Lesson Four: In trail running there is absolutely no comparison from run to run or race to race or competitor to competitor. Every ultra-athlete out there on the trials is on their own journey to face their own demons. Each course and distance holds it’s own challenge and it’s own advantages. So it is in life, we can’t compare ourselves to how we used to be or stay in the “box” of what we think we should do. When we step away from comparison then we take life as it is in the moment. No comparison= limitless potential. When we compare we put ourselves in a limited boxed that we frame the “other” with. Take life as it unfolds…face the trail as it unfolds before you.
50 miles is insanely long distance to wrap my mind but what I realized on the day of the race is that I didn’t think. Most of the time I was in the moment navigating the elevation, the single track with out-back foot traffic, checking my nutrition, pacing, body, etc. For most of the race I was present and in the moment, not all blissed-out-Instagram-pic kind of moments, but present, doing the work, focusing on doing what is needed. Constant assessment. This is imperative because if you don’t mindfully attend to your body and give yourself what you need when you need it then it could set yourself up for some not-so-good miles or hours in the later part of the race.
Lesson Five: Many of the large and small “victories” in the area of spiritual and personal growth only I will know. Sometimes they won’t be the mind-blowing epic life-changing ah-ha moments. Sometimes they’ll be a whisper, a presence or a moment of deep knowing. Learn to be okay with that. Learn to be okay with not having everything documented on social media to chase “likes” or validation. I am more than what I project and what I project is not my full story- ever.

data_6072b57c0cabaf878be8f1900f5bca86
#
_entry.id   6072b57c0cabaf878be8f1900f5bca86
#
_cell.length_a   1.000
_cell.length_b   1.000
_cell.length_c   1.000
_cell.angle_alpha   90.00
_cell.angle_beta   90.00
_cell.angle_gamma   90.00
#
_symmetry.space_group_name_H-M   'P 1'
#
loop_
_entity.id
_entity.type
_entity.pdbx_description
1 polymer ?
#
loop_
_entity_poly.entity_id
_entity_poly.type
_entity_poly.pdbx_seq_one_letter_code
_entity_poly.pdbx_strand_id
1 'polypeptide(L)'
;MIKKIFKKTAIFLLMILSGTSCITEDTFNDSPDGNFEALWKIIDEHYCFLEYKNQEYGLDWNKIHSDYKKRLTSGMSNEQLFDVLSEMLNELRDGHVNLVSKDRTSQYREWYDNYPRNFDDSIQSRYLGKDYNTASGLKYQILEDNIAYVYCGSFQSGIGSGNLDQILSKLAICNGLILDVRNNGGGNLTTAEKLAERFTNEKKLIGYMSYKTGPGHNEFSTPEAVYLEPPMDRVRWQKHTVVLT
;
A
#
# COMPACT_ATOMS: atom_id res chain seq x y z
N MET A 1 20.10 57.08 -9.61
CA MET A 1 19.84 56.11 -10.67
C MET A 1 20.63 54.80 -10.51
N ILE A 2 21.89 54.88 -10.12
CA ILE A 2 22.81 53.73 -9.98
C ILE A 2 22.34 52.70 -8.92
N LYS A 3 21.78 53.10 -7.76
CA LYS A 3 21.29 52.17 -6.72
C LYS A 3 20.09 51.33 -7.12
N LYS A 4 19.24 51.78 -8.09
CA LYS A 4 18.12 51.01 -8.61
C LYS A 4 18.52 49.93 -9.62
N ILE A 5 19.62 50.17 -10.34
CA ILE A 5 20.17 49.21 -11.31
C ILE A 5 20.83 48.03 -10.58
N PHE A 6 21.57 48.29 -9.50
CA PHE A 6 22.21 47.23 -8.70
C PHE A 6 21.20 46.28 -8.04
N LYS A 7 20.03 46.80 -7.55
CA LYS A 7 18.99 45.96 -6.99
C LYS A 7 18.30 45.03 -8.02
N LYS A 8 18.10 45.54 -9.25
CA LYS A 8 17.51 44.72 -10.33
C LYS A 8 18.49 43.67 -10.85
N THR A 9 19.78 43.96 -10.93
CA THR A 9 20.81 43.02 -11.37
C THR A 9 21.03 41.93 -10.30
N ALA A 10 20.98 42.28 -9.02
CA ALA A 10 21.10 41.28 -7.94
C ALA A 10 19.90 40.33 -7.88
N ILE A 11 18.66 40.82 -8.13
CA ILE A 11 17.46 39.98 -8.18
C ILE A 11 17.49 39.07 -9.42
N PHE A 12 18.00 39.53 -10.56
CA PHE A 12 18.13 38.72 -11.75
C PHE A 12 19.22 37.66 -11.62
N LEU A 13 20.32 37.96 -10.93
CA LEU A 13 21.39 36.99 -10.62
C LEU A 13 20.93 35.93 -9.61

Trail running over this past year has taught me so much. The biggest lesson I internalized was to detach/unattached from times, outcomes and placing. They absolutely do not reflect or tell the true story of a trail race. I’ve grown as an athlete as a person from taking this year off from triathlon to focus on ultra trail racing. I’ve grown to understand that I am not just a “triathlete” or a “runner, etc.” I am a person that loves to adventure and challenge myself. My abilities, my life, my joys or sorrows, my blissful moments and my demons are all things I have faced on those trails alone and with comrades, and I feel I am closer to being a better version of myself for it. One of the greatest gifts that I left with from my North Face race was friendship. Janet and I grew closer in my year of training with her, and I met two badazz chicas, Miriam and Misa, that helped me pushed me towards to finishline. We laugh, whined, commiserated, danced, hobbled and celebrated to the finishline. Had I not decided to shift gears this year I would have never met this two amazing human beings.
Last lesson: Be open to life’s adventures and people you will meet along the path. We are all amazing reflections of each other in this journey called Life.
Thank you all for reading and supporting my blog throughout these years! All of your messages, encouragement and connections make all of this worth it. I truly believe we are all reflections of each other and that our goal in life is to use our “stuff” to help each other shine through the darkness. Remember that you always have something to offer someone. Remember that everything you have ever gone through is meant to help someone else. Nothing ever goes wasted, not love, not our pain, not a smile…nothing. Have a happy new year and I wish you all many moments of happiness and connection.
Special shout out to my husband for being my sherpa and biggest supporter! I have never met anyone in my life that believes in me more than he does. I love you hunny!
Shine on beautiful people!